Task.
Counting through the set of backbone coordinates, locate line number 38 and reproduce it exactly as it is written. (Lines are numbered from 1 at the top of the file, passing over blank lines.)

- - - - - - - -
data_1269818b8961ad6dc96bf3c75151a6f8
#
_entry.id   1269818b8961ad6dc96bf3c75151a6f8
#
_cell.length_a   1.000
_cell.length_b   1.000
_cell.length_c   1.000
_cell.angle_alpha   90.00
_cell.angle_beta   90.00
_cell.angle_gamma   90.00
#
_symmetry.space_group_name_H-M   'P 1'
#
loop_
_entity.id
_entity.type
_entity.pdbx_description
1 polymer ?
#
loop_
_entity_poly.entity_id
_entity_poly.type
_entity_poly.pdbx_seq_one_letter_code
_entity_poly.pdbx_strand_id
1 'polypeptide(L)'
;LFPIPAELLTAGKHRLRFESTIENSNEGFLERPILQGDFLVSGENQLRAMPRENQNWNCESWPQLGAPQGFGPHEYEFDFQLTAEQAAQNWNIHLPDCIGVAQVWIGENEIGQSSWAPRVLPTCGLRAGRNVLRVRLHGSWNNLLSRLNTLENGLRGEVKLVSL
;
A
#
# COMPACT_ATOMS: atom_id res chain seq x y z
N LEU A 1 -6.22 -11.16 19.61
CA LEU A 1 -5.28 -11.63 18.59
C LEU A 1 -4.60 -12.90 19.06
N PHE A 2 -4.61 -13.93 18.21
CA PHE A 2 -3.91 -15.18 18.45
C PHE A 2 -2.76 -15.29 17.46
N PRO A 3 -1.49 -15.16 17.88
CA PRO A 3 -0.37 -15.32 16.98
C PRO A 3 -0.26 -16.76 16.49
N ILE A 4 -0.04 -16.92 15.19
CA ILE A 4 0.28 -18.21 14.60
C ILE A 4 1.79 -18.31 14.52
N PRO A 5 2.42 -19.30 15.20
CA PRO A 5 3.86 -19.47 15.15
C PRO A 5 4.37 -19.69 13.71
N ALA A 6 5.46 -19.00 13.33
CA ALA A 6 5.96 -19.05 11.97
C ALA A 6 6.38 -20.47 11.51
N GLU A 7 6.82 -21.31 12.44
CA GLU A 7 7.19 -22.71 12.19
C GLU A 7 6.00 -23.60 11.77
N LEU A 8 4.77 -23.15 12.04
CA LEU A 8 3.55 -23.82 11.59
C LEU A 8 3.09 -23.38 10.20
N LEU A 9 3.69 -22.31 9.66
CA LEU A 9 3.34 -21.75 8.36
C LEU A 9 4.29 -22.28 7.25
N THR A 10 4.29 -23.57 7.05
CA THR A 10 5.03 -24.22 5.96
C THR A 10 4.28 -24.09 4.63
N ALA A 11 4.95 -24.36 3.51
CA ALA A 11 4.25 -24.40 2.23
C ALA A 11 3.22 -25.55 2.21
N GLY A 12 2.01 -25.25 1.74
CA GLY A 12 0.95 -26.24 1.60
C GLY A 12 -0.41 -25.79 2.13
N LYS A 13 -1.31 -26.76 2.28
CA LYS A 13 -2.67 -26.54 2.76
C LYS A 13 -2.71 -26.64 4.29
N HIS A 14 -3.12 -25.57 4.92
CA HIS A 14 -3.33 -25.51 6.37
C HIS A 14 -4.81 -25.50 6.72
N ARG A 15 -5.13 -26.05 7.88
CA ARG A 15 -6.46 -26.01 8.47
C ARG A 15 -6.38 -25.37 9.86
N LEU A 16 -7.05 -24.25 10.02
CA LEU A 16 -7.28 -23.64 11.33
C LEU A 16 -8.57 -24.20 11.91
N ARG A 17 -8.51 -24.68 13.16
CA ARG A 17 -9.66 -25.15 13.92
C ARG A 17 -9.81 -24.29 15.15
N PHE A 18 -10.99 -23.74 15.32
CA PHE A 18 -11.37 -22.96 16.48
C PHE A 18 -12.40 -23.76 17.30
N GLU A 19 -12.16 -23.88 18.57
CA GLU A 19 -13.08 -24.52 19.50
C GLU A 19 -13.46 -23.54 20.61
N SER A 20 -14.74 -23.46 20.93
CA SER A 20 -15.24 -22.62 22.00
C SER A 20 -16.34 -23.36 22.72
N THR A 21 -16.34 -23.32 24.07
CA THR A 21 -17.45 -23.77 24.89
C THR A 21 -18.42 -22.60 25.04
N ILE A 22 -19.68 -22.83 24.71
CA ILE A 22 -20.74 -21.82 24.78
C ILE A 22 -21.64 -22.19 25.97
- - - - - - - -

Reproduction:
CA PRO A 3 -0.37 -15.32 16.98